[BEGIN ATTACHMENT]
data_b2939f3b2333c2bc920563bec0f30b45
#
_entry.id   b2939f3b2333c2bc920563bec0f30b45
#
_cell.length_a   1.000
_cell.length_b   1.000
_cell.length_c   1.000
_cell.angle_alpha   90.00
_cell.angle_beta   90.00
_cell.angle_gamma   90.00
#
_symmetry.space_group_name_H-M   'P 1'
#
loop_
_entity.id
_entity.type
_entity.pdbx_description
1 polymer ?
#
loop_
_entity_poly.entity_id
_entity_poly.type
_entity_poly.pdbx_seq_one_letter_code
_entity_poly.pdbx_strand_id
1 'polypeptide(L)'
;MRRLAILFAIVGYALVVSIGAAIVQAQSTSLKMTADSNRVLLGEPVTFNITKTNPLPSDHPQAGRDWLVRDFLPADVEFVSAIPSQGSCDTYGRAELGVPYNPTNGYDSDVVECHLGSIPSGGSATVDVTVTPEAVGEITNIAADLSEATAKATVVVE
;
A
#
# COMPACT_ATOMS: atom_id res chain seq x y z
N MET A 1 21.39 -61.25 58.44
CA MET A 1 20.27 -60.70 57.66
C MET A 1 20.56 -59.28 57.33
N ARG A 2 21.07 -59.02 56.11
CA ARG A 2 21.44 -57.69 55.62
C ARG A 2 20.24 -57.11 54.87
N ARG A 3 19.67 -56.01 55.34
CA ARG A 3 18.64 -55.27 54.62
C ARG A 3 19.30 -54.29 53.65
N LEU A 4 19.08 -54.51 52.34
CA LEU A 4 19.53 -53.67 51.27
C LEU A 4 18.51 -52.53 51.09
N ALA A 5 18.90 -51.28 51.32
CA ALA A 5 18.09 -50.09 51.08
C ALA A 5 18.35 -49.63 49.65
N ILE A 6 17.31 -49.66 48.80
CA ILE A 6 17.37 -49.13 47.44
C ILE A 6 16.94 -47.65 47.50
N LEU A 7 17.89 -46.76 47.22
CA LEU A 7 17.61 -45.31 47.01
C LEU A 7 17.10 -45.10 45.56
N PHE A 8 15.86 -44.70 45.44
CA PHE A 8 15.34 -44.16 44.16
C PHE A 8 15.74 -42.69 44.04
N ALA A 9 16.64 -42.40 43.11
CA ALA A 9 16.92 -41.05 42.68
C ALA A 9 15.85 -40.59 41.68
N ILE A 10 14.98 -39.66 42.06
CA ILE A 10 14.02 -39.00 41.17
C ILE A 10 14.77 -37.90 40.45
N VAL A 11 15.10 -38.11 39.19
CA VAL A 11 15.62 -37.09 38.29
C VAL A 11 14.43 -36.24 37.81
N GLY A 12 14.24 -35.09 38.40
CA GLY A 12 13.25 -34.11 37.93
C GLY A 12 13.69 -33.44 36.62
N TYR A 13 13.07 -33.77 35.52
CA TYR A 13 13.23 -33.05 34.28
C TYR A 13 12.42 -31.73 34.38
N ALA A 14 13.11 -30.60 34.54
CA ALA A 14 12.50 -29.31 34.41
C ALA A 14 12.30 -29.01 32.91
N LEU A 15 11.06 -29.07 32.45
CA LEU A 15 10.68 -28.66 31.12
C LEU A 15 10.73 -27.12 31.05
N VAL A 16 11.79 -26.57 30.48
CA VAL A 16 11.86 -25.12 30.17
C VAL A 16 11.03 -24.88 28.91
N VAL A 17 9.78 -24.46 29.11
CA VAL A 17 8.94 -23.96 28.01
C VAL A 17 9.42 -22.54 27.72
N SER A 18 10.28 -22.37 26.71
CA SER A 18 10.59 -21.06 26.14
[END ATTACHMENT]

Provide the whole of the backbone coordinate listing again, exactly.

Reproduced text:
data_b2939f3b2333c2bc920563bec0f30b45
#
_entry.id   b2939f3b2333c2bc920563bec0f30b45
#
_cell.length_a   1.000
_cell.length_b   1.000
_cell.length_c   1.000
_cell.angle_alpha   90.00
_cell.angle_beta   90.00
_cell.angle_gamma   90.00
#
_symmetry.space_group_name_H-M   'P 1'
#
loop_
_entity.id
_entity.type
_entity.pdbx_description
1 polymer ?
#
loop_
_entity_poly.entity_id
_entity_poly.type
_entity_poly.pdbx_seq_one_letter_code
_entity_poly.pdbx_strand_id
1 'polypeptide(L)'
;MRRLAILFAIVGYALVVSIGAAIVQAQSTSLKMTADSNRVLLGEPVTFNITKTNPLPSDHPQAGRDWLVRDFLPADVEFVSAIPSQGSCDTYGRAELGVPYNPTNGYDSDVVECHLGSIPSGGSATVDVTVTPEAVGEITNIAADLSEATAKATVVVE
;
A
#
# COMPACT_ATOMS: atom_id res chain seq x y z
N MET A 1 21.39 -61.25 58.44
CA MET A 1 20.27 -60.70 57.66
C MET A 1 20.56 -59.28 57.33
N ARG A 2 21.07 -59.02 56.11
CA ARG A 2 21.44 -57.69 55.62
C ARG A 2 20.24 -57.11 54.87
N ARG A 3 19.67 -56.01 55.34
CA ARG A 3 18.64 -55.27 54.62
C ARG A 3 19.30 -54.29 53.65
N LEU A 4 19.08 -54.51 52.34
CA LEU A 4 19.53 -53.67 51.27
C LEU A 4 18.51 -52.53 51.09
N ALA A 5 18.90 -51.28 51.32
CA ALA A 5 18.09 -50.09 51.08
C ALA A 5 18.35 -49.63 49.65
N ILE A 6 17.31 -49.66 48.80
CA ILE A 6 17.37 -49.13 47.44
C ILE A 6 16.94 -47.65 47.50
N LEU A 7 17.89 -46.76 47.22
CA LEU A 7 17.61 -45.31 47.01
C LEU A 7 17.10 -45.10 45.56
N PHE A 8 15.86 -44.70 45.44
CA PHE A 8 15.34 -44.16 44.16
C PHE A 8 15.74 -42.69 44.04
N ALA A 9 16.64 -42.40 43.11
CA ALA A 9 16.92 -41.05 42.68
C ALA A 9 15.85 -40.59 41.68
N ILE A 10 14.98 -39.66 42.06
CA ILE A 10 14.02 -39.00 41.17
C ILE A 10 14.77 -37.90 40.45
N VAL A 11 15.10 -38.11 39.19
CA VAL A 11 15.62 -37.09 38.29
C VAL A 11 14.43 -36.24 37.81
N GLY A 12 14.24 -35.09 38.40
CA GLY A 12 13.25 -34.11 37.93
C GLY A 12 13.69 -33.44 36.62
N TYR A 13 13.07 -33.77 35.52
CA TYR A 13 13.23 -33.05 34.28
C TYR A 13 12.42 -31.73 34.38
N ALA A 14 13.11 -30.60 34.54
CA ALA A 14 12.50 -29.31 34.41
C ALA A 14 12.30 -29.01 32.91
N LEU A 15 11.06 -29.07 32.45
CA LEU A 15 10.68 -28.66 31.12
C LEU A 15 10.73 -27.12 31.05
N VAL A 16 11.79 -26.57 30.48
CA VAL A 16 11.86 -25.12 30.17
C VAL A 16 11.03 -24.88 28.91
N VAL A 17 9.78 -24.46 29.11
CA VAL A 17 8.94 -23.96 28.01
C VAL A 17 9.42 -22.54 27.72
N SER A 18 10.28 -22.37 26.71
CA SER A 18 10.59 -21.06 26.14